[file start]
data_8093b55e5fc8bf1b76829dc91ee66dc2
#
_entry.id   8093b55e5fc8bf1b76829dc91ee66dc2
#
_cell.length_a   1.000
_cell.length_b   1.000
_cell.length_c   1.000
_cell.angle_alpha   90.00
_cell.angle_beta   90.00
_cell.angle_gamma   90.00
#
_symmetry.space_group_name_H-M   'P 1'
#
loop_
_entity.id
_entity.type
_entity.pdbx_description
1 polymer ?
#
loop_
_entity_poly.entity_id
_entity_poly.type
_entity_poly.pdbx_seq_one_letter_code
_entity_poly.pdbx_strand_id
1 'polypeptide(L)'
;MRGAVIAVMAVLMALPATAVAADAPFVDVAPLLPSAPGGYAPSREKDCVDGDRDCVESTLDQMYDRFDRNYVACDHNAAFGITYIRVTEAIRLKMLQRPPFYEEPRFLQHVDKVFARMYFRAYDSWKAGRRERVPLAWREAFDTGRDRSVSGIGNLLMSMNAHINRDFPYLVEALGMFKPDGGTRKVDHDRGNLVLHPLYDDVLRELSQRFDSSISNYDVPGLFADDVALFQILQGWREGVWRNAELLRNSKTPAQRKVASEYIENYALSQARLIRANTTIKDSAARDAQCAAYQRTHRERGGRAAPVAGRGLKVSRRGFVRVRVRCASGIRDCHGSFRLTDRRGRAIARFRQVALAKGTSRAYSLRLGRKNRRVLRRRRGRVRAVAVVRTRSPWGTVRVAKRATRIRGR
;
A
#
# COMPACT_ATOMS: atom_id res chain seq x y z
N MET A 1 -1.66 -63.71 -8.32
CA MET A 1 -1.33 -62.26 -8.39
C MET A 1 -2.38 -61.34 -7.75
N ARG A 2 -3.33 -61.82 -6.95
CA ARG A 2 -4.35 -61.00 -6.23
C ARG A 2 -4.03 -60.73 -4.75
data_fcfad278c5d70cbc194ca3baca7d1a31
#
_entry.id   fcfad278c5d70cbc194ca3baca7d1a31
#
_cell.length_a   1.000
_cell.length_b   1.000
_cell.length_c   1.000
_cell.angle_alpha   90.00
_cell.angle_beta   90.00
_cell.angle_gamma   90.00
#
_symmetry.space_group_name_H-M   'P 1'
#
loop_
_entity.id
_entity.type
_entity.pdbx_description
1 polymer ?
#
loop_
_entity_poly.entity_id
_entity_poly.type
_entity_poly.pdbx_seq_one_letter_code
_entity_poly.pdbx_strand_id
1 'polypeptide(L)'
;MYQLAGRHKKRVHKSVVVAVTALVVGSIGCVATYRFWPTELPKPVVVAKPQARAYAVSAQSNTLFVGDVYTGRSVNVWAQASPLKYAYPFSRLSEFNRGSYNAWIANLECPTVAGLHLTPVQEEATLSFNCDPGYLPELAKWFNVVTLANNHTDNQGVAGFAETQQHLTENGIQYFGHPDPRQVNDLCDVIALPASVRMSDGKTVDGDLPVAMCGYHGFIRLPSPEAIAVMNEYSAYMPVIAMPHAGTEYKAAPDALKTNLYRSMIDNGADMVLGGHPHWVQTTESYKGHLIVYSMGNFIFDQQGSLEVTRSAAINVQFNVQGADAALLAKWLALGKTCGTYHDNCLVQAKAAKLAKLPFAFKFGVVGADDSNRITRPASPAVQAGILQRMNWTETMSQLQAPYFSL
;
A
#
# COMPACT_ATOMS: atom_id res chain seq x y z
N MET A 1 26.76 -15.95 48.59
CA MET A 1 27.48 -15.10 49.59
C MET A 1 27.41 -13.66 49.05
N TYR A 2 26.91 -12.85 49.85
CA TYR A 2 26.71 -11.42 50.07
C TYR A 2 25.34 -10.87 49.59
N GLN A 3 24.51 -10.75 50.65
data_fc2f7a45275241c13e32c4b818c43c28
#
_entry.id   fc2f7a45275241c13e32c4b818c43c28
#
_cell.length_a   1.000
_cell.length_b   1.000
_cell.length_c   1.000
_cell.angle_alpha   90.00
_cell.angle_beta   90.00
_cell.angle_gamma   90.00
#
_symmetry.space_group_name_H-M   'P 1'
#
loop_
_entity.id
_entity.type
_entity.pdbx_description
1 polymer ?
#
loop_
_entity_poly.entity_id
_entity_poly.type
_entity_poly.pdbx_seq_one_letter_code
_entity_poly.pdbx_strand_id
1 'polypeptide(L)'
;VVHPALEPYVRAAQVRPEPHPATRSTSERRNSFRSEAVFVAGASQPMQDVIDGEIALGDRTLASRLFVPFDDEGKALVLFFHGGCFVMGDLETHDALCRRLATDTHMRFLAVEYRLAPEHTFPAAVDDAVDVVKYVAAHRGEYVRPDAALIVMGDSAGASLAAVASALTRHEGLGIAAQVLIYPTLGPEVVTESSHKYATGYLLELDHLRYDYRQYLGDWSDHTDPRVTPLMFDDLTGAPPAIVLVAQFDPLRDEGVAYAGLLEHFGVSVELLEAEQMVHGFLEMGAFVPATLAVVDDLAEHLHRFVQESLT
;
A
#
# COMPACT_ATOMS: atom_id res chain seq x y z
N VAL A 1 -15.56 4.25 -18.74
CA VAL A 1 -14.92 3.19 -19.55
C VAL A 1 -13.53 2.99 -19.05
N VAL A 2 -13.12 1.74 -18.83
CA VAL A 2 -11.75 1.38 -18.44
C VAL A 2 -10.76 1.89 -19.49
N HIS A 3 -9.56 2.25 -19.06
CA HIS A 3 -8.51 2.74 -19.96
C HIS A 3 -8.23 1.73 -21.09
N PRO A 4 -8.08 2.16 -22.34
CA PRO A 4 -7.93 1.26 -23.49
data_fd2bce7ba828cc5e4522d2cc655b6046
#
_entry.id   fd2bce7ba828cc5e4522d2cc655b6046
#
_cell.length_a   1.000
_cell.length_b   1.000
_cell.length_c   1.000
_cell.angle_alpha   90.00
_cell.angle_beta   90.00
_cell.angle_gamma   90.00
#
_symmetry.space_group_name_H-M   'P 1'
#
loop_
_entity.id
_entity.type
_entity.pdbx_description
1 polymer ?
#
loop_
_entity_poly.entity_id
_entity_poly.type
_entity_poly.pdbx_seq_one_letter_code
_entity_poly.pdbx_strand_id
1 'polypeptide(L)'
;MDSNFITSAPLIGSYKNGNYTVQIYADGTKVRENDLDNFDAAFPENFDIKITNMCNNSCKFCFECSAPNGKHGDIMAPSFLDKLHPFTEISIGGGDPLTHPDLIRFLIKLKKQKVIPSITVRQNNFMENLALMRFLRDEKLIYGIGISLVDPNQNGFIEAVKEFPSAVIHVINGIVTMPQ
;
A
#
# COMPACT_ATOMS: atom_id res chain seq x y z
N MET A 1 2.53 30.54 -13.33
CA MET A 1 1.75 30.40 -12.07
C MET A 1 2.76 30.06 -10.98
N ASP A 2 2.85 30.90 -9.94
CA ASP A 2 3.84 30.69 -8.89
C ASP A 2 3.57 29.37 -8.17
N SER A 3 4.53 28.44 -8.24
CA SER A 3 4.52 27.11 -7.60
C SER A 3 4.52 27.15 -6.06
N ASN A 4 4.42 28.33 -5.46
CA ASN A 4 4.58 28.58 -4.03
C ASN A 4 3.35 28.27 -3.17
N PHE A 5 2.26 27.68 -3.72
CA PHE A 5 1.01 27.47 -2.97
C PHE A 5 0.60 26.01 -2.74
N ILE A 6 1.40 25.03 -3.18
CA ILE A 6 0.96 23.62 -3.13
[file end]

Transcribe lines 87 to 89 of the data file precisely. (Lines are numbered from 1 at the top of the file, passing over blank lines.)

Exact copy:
loop_
_entity.id
_entity.type